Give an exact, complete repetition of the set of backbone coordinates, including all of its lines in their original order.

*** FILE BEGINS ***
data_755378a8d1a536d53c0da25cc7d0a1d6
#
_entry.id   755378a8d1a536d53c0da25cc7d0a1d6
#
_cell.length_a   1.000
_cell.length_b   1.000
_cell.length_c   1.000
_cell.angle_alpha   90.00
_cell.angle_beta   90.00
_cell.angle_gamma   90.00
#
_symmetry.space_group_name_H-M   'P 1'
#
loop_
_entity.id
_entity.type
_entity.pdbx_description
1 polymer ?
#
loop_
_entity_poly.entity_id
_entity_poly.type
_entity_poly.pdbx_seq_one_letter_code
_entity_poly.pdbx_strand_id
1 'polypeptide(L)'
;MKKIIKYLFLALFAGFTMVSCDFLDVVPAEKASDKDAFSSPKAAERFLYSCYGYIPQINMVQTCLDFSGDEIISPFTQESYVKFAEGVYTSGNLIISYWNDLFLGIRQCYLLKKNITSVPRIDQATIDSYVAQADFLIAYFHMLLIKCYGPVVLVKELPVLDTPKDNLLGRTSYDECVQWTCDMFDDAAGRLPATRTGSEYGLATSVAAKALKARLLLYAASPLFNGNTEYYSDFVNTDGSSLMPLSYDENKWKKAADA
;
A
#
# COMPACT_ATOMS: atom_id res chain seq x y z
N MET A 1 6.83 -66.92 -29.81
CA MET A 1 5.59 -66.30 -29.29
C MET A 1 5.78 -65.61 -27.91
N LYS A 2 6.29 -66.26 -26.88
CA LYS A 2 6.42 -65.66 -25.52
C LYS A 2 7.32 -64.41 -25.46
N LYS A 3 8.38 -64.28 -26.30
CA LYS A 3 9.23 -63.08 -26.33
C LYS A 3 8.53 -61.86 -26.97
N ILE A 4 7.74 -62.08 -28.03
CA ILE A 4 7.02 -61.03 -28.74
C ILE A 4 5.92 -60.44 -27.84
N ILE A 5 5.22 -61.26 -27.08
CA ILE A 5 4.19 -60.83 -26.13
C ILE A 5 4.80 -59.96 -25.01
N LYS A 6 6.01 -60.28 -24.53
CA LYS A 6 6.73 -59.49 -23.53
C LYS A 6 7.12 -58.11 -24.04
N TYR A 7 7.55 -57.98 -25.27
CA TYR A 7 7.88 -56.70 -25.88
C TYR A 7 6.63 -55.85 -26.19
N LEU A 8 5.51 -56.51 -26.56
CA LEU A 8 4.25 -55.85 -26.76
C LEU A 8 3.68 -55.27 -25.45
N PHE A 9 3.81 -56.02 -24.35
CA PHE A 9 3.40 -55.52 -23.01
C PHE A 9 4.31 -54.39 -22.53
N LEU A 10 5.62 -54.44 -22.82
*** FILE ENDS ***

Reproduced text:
data_755378a8d1a536d53c0da25cc7d0a1d6
#
_entry.id   755378a8d1a536d53c0da25cc7d0a1d6
#
_cell.length_a   1.000
_cell.length_b   1.000
_cell.length_c   1.000
_cell.angle_alpha   90.00
_cell.angle_beta   90.00
_cell.angle_gamma   90.00
#
_symmetry.space_group_name_H-M   'P 1'
#
loop_
_entity.id
_entity.type
_entity.pdbx_description
1 polymer ?
#
loop_
_entity_poly.entity_id
_entity_poly.type
_entity_poly.pdbx_seq_one_letter_code
_entity_poly.pdbx_strand_id
1 'polypeptide(L)'
;MKKIIKYLFLALFAGFTMVSCDFLDVVPAEKASDKDAFSSPKAAERFLYSCYGYIPQINMVQTCLDFSGDEIISPFTQESYVKFAEGVYTSGNLIISYWNDLFLGIRQCYLLKKNITSVPRIDQATIDSYVAQADFLIAYFHMLLIKCYGPVVLVKELPVLDTPKDNLLGRTSYDECVQWTCDMFDDAAGRLPATRTGSEYGLATSVAAKALKARLLLYAASPLFNGNTEYYSDFVNTDGSSLMPLSYDENKWKKAADA
;
A
#
# COMPACT_ATOMS: atom_id res chain seq x y z
N MET A 1 6.83 -66.92 -29.81
CA MET A 1 5.59 -66.30 -29.29
C MET A 1 5.78 -65.61 -27.91
N LYS A 2 6.29 -66.26 -26.88
CA LYS A 2 6.42 -65.66 -25.52
C LYS A 2 7.32 -64.41 -25.46
N LYS A 3 8.38 -64.28 -26.30
CA LYS A 3 9.23 -63.08 -26.33
C LYS A 3 8.53 -61.86 -26.97
N ILE A 4 7.74 -62.08 -28.03
CA ILE A 4 7.02 -61.03 -28.74
C ILE A 4 5.92 -60.44 -27.84
N ILE A 5 5.22 -61.26 -27.08
CA ILE A 5 4.19 -60.83 -26.13
C ILE A 5 4.80 -59.96 -25.01
N LYS A 6 6.01 -60.28 -24.53
CA LYS A 6 6.73 -59.49 -23.53
C LYS A 6 7.12 -58.11 -24.04
N TYR A 7 7.55 -57.98 -25.27
CA TYR A 7 7.88 -56.70 -25.88
C TYR A 7 6.63 -55.85 -26.19
N LEU A 8 5.51 -56.51 -26.56
CA LEU A 8 4.25 -55.85 -26.76
C LEU A 8 3.68 -55.27 -25.45
N PHE A 9 3.81 -56.02 -24.35
CA PHE A 9 3.40 -55.52 -23.01
C PHE A 9 4.31 -54.39 -22.53
N LEU A 10 5.62 -54.44 -22.82